If you want to see films set outside of the major cities, we have a few recommendations for you too. Some of my top pickings at the top of my head: adventure drama Into the Wild (set in Alaska), rom-com 50 First Dates and animated film Lilo & Stitch (set in Hawaii), based-on-a-true-story drama 127 hours (set in Utah) and animated film The Princess and the Frog (set in New Orleans)
Central and South America
I have never been to Central and South America, but it’s always been a dream of mine to go someday.
Fancy an animated family film? Pixar’s Up takes you to an adventure to Paradise Falls in Venezuela, South America. Also, let Rio dazzle you and take you into an adventure with Blu, a macaw, into the streets of the vibrant Rio de Janeiro and Brazil’s rainforests.
Y Tu Mamá También is a coming-of-age film as two teenaged boys make a cross-country road trip with an older woman. The film is directed by a renowned Mexican film director Alfonso Cuarón.
A political satire The Perfect Dictatorship (La dictadura perfecta) that de. Being in the Philippines, it hits close to home on the many issues that make me realize that Mexico and Philippines are very similar, despite being in totally different continents (so while we’re in the topic, please read The Filipino Identity Crisis)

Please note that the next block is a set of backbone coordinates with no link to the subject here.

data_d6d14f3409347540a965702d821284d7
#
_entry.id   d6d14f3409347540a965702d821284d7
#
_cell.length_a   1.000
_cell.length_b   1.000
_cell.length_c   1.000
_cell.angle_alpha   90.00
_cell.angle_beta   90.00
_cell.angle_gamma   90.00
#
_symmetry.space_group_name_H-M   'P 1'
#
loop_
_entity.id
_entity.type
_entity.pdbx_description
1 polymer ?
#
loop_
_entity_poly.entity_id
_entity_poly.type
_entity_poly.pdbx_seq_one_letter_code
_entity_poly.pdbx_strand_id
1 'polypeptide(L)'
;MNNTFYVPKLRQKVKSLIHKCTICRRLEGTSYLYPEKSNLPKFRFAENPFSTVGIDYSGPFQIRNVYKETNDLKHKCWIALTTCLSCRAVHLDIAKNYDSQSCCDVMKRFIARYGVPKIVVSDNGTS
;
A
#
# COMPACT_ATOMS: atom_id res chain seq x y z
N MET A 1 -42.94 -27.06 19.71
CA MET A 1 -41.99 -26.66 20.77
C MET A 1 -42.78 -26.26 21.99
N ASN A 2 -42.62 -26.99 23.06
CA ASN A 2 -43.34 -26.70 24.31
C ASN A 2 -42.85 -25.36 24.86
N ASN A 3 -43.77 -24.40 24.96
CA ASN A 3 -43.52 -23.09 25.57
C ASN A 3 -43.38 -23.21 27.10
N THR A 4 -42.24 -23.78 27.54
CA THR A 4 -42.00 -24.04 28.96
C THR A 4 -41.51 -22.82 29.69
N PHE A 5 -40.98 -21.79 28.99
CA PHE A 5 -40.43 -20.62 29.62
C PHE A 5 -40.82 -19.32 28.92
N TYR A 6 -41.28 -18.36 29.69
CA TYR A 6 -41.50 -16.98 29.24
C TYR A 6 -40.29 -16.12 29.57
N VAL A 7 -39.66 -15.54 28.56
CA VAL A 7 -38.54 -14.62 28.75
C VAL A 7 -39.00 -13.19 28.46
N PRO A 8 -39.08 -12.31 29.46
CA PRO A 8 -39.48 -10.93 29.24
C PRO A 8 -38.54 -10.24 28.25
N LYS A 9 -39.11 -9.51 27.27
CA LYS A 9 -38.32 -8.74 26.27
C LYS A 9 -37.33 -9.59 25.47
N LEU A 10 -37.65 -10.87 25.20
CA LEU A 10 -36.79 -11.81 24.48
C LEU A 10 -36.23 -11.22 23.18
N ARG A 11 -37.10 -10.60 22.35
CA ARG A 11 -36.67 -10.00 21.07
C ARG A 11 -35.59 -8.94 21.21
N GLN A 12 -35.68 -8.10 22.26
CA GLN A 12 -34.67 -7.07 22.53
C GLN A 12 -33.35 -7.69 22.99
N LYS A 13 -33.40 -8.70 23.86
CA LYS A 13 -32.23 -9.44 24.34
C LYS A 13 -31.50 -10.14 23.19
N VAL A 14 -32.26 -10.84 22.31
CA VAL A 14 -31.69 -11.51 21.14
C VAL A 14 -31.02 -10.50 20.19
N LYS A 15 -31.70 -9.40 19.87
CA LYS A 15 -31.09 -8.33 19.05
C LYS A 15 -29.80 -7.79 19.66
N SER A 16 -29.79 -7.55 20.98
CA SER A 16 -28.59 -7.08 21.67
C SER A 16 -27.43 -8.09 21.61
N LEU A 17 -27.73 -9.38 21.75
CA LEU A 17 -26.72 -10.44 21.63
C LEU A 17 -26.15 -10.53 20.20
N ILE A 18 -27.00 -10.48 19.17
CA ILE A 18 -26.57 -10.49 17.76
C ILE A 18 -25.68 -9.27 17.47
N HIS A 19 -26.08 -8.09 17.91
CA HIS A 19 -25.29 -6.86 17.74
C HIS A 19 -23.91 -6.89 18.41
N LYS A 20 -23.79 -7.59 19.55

I also greatly enjoy Conan’s travel show Conan without Borders featuring his adventures: from dancing salsa in Cuba, to starring in a K-pop music video, you can see one of the world’s most loved funny man travel to learn more about the history and culture in places such as Haiti, Cuba, Mexico, Berlin, Israel, and more. The series is available on Netflix.
There’s just so, so many movies for you to explore and quench your inner wanderlust for now. In the meantime, we wish you to stay indoors and stay safe and healthy.
I will constantly update this posts with more films and shows as my repertoire expands–although to be honest, there is nothing more I want than to see it all with my own eyes and to physically enjoy it myself!
But after this is all done, where’s the first thing you’ll be after lockdown?
More blog posts during COVID-19
- Movies and Shows to Binge During No Travel Period
- This Pandemic has Unleashed my Inner Grouch
- Writing about the Mundane (and Coronavirus)
- COVID Diary Day 2: How to Be Productive rn
- COVID Diary Day 3: Death of Lean?
- COVID Diary Day 4: The Stock Market Closes (…and Reopens)
- COVID Diary Day 5: Prophets and Wizards
- COVID Diary Day 6: Boomers Adapt
- COVID Diary Day 7: The Rules of Love Have Changed
- COVID Diary Day 8: WTF’s Emergency Powers
- COVID Diary Day 9: When this is over…
- COVID Diary Day 10: Attention, Attention
Here are the secret Netflix codes that unlock tons of hidden subgenres, movies and shows (very comprehensive list from ogres-crypt)